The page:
I get a tremendous boost from the people I’ve connected with via this blog. I am also helped by the fact that I’m participating in a weight loss program through my doctor’s office that meets once a week. Since we started in mid-July, I’ve only missed class once, when I was out of town.
Today’s New York Times has an article that discusses what models of working as a group help the most with weight loss.
While small groups are better than individual efforts, some kinds of structures are more effective than others . . . What you really need is a group you sort of trust: a group that has a common goal, but is not made up of close friends. People who are too close to each other tend to fall into permission-giving. If a member of the group comes back from a vacation five pounds heavier, group members are sympathetic — It was vacation! Of course you gained weight — and the social norm of the group shifts. It becomes a force for weight gain, much worse than no group at all: even my weight loss group says it’s O.K. Sympathetic understanding needs to be balanced by tough love.
I’d love to get your feedback about the right balance between support and tough love when it comes to how we interact through our blog posts.
I hope that my comments on others’ blogs are seen as supportive, and, at times, helpful. I try not to give feedback or advice unless someone has explicitly asked.
At times, I bite my tongue. (No calories!) I see someone post details of a meal, or a habit, that I know is counterproductive to their goal of losing weight.
At those times, I remind myself that everything is relative. True, someone may be drinking a full-sugar coke (in Texas, coke is the generic word for soda, pop, or cola), but should I call them out on it? Or have they cut back from four a day to one? Did they have a rough day, and this was just a slip, or is this a habit that will sabotage them over the long haul?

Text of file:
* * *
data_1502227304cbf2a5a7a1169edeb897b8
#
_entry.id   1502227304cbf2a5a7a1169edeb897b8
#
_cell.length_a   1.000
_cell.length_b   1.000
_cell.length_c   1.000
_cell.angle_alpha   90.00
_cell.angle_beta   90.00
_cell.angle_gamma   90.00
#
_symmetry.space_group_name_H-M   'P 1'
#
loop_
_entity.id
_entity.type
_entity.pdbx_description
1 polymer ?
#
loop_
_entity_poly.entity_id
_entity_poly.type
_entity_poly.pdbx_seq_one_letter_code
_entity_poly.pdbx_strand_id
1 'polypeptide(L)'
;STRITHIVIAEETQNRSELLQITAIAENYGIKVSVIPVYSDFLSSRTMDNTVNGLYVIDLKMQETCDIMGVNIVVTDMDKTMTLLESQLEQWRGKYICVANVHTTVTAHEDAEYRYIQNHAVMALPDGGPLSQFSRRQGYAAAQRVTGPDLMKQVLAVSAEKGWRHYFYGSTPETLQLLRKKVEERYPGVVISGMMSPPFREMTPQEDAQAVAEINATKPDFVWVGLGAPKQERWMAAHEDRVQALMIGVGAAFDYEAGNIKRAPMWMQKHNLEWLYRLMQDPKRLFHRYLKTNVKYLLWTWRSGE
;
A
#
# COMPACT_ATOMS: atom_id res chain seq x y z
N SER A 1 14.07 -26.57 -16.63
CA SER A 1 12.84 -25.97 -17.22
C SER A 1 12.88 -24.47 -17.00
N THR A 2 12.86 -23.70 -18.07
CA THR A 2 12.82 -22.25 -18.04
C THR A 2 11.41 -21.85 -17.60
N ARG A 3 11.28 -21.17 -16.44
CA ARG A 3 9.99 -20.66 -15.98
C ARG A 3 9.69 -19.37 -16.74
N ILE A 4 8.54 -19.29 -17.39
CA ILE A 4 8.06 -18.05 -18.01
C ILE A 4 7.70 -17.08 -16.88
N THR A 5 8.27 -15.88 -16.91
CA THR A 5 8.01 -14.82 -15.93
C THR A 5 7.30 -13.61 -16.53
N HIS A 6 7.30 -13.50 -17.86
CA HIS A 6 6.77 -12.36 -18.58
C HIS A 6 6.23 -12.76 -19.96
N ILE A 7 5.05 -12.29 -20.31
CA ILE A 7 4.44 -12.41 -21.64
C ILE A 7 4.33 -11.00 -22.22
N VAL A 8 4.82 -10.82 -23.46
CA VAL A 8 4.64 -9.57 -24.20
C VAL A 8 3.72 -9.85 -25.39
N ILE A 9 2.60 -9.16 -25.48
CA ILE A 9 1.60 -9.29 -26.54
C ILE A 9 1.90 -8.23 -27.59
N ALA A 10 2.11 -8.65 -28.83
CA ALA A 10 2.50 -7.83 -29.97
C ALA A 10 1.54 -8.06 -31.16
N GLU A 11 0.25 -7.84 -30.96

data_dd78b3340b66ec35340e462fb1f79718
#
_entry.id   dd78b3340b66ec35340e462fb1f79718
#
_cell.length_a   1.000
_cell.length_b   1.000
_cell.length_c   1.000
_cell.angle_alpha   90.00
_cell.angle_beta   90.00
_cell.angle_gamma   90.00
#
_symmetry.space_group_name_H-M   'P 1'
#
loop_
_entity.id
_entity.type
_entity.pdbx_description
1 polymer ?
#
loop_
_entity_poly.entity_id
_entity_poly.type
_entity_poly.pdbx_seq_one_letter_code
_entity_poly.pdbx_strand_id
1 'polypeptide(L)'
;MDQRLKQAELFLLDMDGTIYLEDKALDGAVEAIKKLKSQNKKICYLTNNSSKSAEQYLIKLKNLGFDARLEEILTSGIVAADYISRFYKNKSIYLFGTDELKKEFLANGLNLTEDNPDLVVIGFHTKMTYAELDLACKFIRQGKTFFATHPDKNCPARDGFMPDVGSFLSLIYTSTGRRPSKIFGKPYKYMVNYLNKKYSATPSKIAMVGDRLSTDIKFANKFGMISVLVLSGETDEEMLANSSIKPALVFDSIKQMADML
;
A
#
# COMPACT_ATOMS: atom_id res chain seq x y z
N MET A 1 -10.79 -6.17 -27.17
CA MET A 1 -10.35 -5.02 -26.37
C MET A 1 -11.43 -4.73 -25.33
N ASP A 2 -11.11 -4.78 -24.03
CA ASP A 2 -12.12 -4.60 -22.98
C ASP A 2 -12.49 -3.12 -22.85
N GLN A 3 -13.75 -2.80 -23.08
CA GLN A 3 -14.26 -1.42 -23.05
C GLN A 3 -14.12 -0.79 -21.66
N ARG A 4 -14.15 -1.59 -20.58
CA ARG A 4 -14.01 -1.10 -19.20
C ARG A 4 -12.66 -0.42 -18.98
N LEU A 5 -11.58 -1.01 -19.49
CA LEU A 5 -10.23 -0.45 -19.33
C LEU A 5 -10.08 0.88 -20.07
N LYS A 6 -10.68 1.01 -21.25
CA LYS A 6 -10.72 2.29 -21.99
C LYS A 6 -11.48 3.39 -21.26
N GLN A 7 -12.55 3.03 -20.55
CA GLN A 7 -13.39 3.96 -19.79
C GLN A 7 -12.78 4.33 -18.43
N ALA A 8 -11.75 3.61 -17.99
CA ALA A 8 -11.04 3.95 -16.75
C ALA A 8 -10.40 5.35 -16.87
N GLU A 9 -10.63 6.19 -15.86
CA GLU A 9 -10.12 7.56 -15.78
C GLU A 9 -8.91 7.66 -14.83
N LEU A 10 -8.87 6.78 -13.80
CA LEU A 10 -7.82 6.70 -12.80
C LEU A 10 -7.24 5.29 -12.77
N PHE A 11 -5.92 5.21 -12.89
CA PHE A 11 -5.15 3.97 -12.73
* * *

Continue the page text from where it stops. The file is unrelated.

The research shows just how much a coke can spike your calories and blood sugar and cause you to gain weight over the course of a year, but I have never told someone to just suck it up and cut it out.
When people say they are trying to quit, I offer support for that, but do people want someone to tell them to quit if they haven’t come to it on their own?
What do you want from your blog readers?
Should we all have a page on our blog, or a sidebar, or some regularly-posted language that tells people what kind of feedback we want?
Would you find it helpful if a stranger said, gently, that they read the details of your last meal, and while it may have been healthier than what you are accustomed to eating, that it was still full of some land mines that are known to impede weight loss?
If you’ve skipped three weeks of exercising, or even of blogging, do you want other bloggers who check in with you regularly to prod you? Or would you start to block their comments and avoid checking your blog because you don’t want to hear about it?
I’m very curious to know. I want to help people, both because I know how good I feel now that I’m losing weight and, of course, because I want others to help me. I’m not entirely sure, frankly, how much tough love I can take. Then again, to date, my progress has been fairly steady and the weight has been coming off. I might feel differently if I’d seen a steady gain over a few weeks.
Certainly, knowing that I “have to” report back on exercise goals has helped me hit the gym when I really didn’t want to go. And, simply knowing that others are rooting for me makes tough days much easier.
So tell me: what do you think? What kind of help do you want, not want, give, or hold back on?